the northern Adirondack region. If rainfall occurs across
s-central VT, there will be increased potential for fog
development later tonight in that region as well.
On Monday, modest 700-500mb vort axis translates enewd across
nrn NY into VT during the daylight hours per 12Z GFS. This
modest feature combined with +16 to +17C at 850mb (thermal
ridge axis) could lead to some additional shower and
thunderstorm development during the daylight hours on Monday.
SBCAPE values should be higher than today, with valley high
temperatures in the 85-90F range contributing to SBCAPE values
reaching 1500-2000 J/kg. Absence of any significant height
falls and only weak upper support leaves overall intensity of
convective threat in question, as does modest sfc-6km shear in
20-25 kt range. Can`t rule out a few strong to severe storms,
but won`t include any enhanced wording with this forecast
package. Max PoPs reach 40-50 percent for Monday afternoon
associated with potential tstm activity. Also, it appears heat
index values will remain just below Advisory criteria, likely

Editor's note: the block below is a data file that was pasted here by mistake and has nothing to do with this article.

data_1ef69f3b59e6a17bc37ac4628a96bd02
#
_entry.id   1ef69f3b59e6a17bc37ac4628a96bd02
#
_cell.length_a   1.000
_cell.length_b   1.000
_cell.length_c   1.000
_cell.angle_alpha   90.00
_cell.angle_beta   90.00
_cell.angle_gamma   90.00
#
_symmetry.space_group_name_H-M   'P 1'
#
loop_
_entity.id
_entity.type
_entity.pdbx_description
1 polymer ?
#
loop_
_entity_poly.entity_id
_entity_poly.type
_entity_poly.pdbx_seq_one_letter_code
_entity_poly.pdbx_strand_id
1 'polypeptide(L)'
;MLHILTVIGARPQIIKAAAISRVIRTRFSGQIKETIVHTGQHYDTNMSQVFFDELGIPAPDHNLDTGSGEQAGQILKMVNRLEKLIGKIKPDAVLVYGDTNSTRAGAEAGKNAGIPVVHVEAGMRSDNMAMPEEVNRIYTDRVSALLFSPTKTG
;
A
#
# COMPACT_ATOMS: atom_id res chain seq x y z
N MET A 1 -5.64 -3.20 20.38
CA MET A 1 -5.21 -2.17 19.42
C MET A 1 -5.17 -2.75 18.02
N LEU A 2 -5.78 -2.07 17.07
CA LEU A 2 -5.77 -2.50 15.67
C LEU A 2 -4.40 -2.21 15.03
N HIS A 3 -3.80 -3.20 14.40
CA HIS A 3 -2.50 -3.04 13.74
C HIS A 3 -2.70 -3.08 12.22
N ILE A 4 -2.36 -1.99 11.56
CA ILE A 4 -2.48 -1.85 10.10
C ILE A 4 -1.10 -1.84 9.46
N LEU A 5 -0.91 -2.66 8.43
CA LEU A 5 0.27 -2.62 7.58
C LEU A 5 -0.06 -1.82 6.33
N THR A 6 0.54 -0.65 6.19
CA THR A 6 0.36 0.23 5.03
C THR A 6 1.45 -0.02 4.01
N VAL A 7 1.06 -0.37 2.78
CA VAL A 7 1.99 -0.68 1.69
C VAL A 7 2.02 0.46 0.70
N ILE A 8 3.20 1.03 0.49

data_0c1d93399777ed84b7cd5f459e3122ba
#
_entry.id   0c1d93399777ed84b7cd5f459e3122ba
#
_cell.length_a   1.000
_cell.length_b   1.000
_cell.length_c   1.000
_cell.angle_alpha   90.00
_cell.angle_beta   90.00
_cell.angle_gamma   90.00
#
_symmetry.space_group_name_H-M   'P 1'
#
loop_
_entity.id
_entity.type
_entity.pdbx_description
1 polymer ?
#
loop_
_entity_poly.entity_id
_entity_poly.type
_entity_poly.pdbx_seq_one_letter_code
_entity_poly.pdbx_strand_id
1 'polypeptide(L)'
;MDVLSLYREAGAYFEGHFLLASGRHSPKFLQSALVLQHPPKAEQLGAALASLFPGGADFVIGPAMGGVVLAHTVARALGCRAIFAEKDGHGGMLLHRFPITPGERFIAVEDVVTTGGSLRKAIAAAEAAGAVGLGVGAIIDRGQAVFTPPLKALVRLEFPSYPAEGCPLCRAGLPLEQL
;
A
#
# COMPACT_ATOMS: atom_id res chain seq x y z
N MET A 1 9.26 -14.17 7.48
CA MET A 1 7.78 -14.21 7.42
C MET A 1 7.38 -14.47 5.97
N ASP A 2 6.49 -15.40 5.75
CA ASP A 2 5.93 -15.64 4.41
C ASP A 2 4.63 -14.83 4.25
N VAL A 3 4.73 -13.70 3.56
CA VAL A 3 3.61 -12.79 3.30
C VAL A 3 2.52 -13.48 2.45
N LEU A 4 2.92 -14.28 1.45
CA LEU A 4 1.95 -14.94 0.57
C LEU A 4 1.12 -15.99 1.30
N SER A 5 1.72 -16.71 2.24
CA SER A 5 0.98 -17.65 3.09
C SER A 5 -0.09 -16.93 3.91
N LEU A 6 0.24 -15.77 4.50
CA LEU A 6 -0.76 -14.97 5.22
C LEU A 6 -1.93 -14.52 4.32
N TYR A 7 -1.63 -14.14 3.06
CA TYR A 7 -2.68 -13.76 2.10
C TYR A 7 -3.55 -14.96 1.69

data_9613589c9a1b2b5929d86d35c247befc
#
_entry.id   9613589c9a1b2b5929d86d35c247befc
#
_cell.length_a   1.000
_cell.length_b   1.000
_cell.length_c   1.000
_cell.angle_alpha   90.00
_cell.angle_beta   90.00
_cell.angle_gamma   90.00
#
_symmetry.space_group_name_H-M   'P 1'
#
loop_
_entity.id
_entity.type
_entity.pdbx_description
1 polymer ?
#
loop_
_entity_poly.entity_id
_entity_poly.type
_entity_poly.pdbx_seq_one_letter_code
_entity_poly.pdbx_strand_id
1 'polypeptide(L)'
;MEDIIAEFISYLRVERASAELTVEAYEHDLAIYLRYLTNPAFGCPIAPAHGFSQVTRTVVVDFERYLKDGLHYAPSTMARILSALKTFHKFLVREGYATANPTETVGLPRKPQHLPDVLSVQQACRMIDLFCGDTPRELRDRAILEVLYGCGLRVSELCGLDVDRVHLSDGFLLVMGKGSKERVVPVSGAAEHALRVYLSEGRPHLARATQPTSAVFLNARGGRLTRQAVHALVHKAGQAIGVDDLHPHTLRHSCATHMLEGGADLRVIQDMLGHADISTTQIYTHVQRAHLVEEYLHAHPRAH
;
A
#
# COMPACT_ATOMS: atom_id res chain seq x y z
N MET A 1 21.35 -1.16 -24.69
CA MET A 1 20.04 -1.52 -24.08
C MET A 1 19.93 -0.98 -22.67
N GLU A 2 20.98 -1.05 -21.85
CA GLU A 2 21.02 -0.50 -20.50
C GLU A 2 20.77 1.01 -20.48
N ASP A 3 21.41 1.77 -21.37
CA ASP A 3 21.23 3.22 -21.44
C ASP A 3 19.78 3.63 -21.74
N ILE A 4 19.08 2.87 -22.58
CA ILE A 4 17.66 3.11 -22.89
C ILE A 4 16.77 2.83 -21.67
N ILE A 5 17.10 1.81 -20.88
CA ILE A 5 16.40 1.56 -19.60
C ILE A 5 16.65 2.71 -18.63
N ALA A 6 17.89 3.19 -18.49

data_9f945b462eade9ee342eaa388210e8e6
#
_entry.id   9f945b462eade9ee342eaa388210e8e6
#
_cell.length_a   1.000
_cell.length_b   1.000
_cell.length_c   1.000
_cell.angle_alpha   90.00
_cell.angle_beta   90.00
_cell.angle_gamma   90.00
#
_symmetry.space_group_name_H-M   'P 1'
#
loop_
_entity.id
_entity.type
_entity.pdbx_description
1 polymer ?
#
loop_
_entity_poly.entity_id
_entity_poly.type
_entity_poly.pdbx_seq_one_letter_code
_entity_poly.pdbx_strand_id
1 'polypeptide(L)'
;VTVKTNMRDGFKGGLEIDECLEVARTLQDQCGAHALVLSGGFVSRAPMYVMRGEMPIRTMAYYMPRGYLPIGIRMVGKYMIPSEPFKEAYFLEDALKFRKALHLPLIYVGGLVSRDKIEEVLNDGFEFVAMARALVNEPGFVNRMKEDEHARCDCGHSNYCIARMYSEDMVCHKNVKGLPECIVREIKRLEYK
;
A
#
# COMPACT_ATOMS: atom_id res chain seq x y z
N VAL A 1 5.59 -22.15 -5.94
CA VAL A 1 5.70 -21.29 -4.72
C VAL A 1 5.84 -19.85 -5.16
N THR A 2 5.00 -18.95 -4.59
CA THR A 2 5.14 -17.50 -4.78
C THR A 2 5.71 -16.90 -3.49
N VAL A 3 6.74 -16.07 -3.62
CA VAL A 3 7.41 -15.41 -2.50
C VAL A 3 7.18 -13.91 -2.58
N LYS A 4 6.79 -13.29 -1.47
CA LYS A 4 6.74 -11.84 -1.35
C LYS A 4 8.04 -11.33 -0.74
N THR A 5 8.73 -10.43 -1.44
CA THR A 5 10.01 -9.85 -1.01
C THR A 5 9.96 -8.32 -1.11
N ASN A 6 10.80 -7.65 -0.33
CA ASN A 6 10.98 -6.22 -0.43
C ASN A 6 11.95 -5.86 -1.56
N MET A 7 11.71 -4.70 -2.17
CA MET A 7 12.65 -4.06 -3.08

peaking in the lower 90s in most locations. Highest heat index
values may touch 95F in the upper CT river valley, aided by 2-m
dewpoints near 70F.
Drier conditions expected Monday night with weak nwly wind shift
and lower deep-layer RH values settling sewd across the region.
Should set up additional nocturnal fog and some slightly cooler
low temperatures. Have indicated lows in the low-mid 60s across
VT, except upper 50s in the Northeast Kingdom. Across the
northern Adirondacks and St. Lawrence Valley, lows mainly in the
mid-upper 50s for Monday night.
.SHORT TERM /2 PM THIS AFTERNOON THROUGH TUESDAY NIGHT/...
As of 303 PM EDT Sunday...Picture perfect late summer weather
expected for Tuesday with high pressure settling across the region.
Drier air will work southward from Canada behind Monday/Monday
night`s frontal passage. Thus expect plenty of sunshine, lower
dewpoints, and highs in the upper 70s to mid 80s. The dry weather
will continue into Tuesday night, though moisture will begin to
spread northward overnight as the flow turns to the southwest ahead
of a potent upper trough approaching from the west. A few showers
may move into southern Rutland and Windsor Counties late, but
overall expect any precipitation to hold off until Wednesday. Lows
will be in the upper 50s to mid 60s.
.LONG TERM /WEDNESDAY THROUGH SUNDAY/...
As of 303 PM EDT Sunday...Wednesday and Wednesday night are the focus
of the long term as a vigorous upper trough is expected to bring a
round of showers and thunderstorms to the region. However, still
uncertainty as to how things will play out since, as is usually the
case, parameters are not all quite optimally lined up. Moisture will
surge into the North Country during the day Wednesday, though how